Zoning board appointment remains on Cascade County Commission agenda
An appointment to the Cascade County Zoning Board of Adjustment remains on the County Commission agenda for Tuesday morning.
There is one remaining vacancy on the ZBOA and there are 10 applicants for the term through December 2019.
The applicants are:
Michael Cooper; John Harding; Ernest Holmquist; Richard Liebert; Bruce Moore; Dale Nelson; Jesse Oldham Jr.; Robbie Regennitter; Ryan Villines; and Ronda Wiggers.
Their applicants are available here.
Commissioners were set to make an appointment during their March 13 meeting, but the appointment was postponed to allow staff to further research the criteria for the applicants.
Villines, one of the ZBOA applicants, filed a lawsuit against the county and the commissioners. He took issue with the criteria that the county created for the applicants, including that they not be city residents and not live within seven miles of the proposed Madison Food Park food processing plant.
The board is the body that, under state law, has the exclusive authority to grant special use permits like the one requested by the developers of the proposed MFP.
One of the applicants, Dale Nelson, owns an architecture firm in Great Falls and during Tuesday’s meeting, the county is considering awarding several contracts to Nelson Architects.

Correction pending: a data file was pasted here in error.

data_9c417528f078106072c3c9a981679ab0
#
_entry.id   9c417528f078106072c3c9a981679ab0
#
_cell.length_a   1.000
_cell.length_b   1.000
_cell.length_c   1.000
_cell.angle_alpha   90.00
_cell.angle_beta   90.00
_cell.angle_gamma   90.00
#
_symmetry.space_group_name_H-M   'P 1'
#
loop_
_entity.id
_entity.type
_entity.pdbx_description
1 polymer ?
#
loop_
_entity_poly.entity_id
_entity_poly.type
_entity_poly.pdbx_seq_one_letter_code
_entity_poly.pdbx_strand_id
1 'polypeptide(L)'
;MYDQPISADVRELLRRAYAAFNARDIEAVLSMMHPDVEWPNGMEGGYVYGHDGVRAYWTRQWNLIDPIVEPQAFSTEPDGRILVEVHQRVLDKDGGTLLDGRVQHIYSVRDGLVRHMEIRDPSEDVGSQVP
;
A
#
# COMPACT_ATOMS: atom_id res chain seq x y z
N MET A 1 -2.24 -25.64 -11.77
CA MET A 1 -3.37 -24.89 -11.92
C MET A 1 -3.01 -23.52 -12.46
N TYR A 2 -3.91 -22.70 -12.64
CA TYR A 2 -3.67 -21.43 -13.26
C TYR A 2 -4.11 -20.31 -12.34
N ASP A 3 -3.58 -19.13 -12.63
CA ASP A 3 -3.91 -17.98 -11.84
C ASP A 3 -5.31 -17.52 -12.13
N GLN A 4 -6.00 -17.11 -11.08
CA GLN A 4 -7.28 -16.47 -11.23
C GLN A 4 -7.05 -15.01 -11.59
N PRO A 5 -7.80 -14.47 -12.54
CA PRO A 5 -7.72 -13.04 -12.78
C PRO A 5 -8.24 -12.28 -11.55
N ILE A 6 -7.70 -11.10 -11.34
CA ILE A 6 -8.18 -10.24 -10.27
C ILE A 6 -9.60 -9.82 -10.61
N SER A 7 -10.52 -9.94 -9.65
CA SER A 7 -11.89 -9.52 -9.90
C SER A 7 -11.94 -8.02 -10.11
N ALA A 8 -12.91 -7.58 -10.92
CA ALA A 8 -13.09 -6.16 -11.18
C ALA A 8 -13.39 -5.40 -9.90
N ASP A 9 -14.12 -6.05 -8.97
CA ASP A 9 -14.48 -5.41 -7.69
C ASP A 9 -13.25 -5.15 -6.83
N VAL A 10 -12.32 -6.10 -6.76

Several readers asked The Electric whether his appointment would be a conflict of interest.
The Electric checked with Carey Ann Haight, chief of the civil division in the County Attorney’s office, and currently, it’s not a conflict.
“As with any project, conflicts are evaluated and assessed on a case by case basis. There is no current conflict of interest between Nelson Architects bids and contract awards on currently bid projects and the ZBOA application of Dale Nelson for appointment to the ZBOA,” Haight told The Electric. “Of course were Dale Nelson or his business interested in a future project which would be brought before the ZBOA and assuming further that Mr. Nelson a seated ZBOA board-member, he would have to recuse himself from any action or vote on said project.”
That happens often on the city’s Design Review Board and Planning Advisory Board/Zoning Commission. Many of the members of those boards work in construction/design/development and when a project they are involved in comes before they board, they recuse themselves from the vote.